Many of the protections that now ensure fair treatment for low-income households are part of the same regulatory structure that utilities and large consumers would like to eliminate. These include such time-tested measures as fair and established deposit procedures, protection from service termination under life-threatening circumstances, budget billing programs, and reasonable terms for service connection and reconnection. In a more competitive electric industry, with an emphasis on short-term prices, utilities may not maintain these traditional offerings.
These two examples differ from the present electric utility restructuring in the political jurisdiction where the action will take place. For telecommunications and petroleum, the changes, and remedies for low-income households, came from the federal government. For electricity, the changes are much more likely to come from state utility commissions and legislators who have direct responsibility for retail electricity markets. The creation of energy efficiency and energy payment assistance programs for low-income consumers will be the responsibility of these state authorities.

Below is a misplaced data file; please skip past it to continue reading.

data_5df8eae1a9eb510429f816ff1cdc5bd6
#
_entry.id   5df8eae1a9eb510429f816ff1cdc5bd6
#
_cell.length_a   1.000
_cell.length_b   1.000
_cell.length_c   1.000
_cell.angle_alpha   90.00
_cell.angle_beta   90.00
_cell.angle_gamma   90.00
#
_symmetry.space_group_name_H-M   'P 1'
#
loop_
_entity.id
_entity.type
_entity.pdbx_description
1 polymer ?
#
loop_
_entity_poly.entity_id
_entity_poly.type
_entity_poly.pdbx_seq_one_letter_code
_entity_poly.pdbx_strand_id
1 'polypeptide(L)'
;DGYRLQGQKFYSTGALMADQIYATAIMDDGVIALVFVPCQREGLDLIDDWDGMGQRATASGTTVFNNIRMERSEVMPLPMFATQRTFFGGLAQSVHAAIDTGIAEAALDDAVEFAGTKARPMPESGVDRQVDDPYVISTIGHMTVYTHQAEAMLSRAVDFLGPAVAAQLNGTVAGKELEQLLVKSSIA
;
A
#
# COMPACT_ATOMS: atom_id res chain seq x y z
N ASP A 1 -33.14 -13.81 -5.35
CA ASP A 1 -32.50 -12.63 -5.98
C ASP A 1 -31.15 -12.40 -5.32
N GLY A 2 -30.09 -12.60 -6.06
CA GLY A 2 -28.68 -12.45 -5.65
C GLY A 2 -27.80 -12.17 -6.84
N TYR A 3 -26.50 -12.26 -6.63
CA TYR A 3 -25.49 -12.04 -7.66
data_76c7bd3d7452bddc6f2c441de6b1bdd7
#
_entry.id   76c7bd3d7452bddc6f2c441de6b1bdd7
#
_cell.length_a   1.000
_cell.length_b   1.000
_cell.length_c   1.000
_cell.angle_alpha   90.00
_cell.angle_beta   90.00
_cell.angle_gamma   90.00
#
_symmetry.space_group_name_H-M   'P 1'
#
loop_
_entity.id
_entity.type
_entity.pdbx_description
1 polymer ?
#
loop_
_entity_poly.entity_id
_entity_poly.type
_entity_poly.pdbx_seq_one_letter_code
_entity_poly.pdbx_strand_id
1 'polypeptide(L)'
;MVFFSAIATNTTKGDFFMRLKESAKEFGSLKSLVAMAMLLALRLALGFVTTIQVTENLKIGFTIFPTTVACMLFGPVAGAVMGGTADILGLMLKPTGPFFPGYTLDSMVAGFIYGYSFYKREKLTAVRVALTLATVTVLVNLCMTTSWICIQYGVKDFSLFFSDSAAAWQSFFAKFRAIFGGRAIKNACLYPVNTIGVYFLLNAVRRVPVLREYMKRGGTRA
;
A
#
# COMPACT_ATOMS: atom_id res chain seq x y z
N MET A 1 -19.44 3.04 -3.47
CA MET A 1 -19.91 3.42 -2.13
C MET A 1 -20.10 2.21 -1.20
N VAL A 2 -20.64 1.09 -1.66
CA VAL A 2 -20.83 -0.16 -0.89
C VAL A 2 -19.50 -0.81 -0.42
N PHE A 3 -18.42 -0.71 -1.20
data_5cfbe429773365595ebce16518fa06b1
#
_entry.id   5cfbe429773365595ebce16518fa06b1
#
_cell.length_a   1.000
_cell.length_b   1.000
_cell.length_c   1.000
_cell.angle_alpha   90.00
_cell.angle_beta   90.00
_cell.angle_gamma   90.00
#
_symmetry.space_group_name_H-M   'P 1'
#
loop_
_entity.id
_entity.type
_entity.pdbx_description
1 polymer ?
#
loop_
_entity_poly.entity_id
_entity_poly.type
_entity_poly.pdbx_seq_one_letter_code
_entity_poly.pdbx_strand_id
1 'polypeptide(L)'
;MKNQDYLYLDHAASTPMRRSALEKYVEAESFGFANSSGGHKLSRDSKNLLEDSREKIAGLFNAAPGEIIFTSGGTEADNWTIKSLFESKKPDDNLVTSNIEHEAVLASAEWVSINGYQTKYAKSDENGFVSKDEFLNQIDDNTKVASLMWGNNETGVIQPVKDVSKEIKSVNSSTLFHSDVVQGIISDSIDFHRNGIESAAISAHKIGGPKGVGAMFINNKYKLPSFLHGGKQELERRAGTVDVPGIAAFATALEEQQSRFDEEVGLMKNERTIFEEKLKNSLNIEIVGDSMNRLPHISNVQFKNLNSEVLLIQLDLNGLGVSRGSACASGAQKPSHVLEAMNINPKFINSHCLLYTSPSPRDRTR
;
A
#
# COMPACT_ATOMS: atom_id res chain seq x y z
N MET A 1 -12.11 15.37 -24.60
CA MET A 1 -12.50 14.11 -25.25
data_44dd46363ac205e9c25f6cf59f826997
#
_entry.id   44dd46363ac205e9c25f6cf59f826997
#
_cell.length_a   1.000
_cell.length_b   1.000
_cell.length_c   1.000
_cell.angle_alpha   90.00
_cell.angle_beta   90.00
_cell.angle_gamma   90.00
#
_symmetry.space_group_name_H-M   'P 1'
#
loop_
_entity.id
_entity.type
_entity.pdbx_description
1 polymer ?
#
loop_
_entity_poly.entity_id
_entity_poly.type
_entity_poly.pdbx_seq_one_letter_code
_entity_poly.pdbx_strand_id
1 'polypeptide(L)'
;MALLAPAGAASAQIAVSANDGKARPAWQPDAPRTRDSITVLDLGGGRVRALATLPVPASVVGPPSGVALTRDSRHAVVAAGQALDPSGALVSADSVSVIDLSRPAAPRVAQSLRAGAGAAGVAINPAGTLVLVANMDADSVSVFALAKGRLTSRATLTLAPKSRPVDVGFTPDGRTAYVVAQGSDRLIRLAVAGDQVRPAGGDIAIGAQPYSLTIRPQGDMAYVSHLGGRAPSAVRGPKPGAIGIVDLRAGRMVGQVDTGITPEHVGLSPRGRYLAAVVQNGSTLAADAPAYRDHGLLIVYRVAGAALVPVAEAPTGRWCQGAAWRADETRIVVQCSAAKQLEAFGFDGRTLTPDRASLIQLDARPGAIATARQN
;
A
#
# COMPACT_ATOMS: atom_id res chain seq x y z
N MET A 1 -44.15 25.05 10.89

Community Steps In Low-income consumers will have to be represented by state and local networks working in each jurisdiction. Some state regulators and legislators are legitimately concerned that restructuring could reduce assured, affordable access to basic electric service. This concern creates an opportunity for low-income advocates to consolidate and build support for remedial programs, including low-income weatherization.
As restructuring gathers momentum, the structure of low-income energy efficiency and assistance programs will be determined largely by who is at the table. At a time when resources are shrinking and weatherization programs are downsizing, it may be difficult to devote human resources to meetings and working groups. However, intervention by weatherization advocates is necessary to ensure the survival of low-income energy efficiency programs.